The Upper East Side, broadly defined as the area from 59th Street to 96th Street east of Central Park, had the lowest percentage increase in rent in Manhattan in the 1990's — 42 percent — according to figures from the 2000 census, which accounts for all rents, including those for rent-regulated apartments.

    In fact, the Upper East Side had a lower increase than East Harlem (48 percent) and Washington Heights (47 percent), though rents in the Upper East Side are still higher than rents in those areas.

    The area has also fallen the farthest in the recent economic slump. In the two years that ended in 2002, rents for new leases in two-bedroom apartments without a doorman on the Upper East Side declined by about 20 percent, while rents for the same type of apartment on the Upper West Side fell by about 12 percent, according to Halstead/Feathered Nest, a broker that provides annual rent analysis reports. (Brokers sometimes rent price-stabilized apartments, but the majority of their business is from market-rate rentals, and their statistics reflect this.)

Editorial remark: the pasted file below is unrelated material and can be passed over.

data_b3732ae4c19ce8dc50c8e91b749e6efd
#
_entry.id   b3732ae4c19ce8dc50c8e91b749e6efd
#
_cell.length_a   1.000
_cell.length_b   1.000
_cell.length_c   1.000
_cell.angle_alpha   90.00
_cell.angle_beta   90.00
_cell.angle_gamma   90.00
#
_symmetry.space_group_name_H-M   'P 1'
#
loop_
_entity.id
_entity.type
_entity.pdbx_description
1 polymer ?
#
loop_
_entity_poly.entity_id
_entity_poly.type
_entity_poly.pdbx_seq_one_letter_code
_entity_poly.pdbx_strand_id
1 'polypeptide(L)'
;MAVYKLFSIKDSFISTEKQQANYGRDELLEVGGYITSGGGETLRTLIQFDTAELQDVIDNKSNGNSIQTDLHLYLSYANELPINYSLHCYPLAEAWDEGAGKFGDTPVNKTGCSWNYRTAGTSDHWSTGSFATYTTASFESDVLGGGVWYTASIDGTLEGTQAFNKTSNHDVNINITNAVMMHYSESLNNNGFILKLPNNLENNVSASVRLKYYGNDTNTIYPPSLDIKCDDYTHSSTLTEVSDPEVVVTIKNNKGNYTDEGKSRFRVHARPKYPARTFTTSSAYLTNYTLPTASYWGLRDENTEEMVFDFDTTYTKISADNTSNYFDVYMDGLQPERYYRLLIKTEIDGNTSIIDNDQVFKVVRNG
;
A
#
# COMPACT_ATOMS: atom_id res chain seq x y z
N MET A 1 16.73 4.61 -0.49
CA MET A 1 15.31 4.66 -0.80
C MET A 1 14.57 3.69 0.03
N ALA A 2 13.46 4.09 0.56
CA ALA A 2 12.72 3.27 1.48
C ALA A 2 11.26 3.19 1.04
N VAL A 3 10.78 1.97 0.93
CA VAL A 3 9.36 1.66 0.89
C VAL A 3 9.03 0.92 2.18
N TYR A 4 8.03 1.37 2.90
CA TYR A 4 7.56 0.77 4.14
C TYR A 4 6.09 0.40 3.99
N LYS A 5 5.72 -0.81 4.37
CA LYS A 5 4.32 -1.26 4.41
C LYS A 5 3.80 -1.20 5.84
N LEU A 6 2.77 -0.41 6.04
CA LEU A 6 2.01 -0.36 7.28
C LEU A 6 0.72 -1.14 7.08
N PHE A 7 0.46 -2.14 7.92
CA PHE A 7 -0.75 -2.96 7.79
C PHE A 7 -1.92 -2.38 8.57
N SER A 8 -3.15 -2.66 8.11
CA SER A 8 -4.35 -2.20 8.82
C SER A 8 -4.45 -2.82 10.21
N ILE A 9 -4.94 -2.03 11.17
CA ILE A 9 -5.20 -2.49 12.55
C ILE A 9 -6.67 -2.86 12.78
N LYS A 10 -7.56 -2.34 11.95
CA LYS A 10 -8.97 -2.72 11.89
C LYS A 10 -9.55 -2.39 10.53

In the 1980's, the Upper East Side boomed with construction. Boxy new high-rises marched down Third Avenue, and the neighborhood became flooded with rental apartments.

    That oversupply slowed price increases, and bargain hunters have come calling. In April, Citi Habitats reported that about a fifth of all its new leases in the previous year were for the Upper East Side, more than in any other neighborhood. Eight years ago, the Upper East Side accounted for about 10 percent of its rental business, according to Gordon Golub, Upper East Side manager of Citi Habitats. And Corcoran said that in the past six months, its Internet site had had more hits for rental apartments on the Upper East Side than for any other area.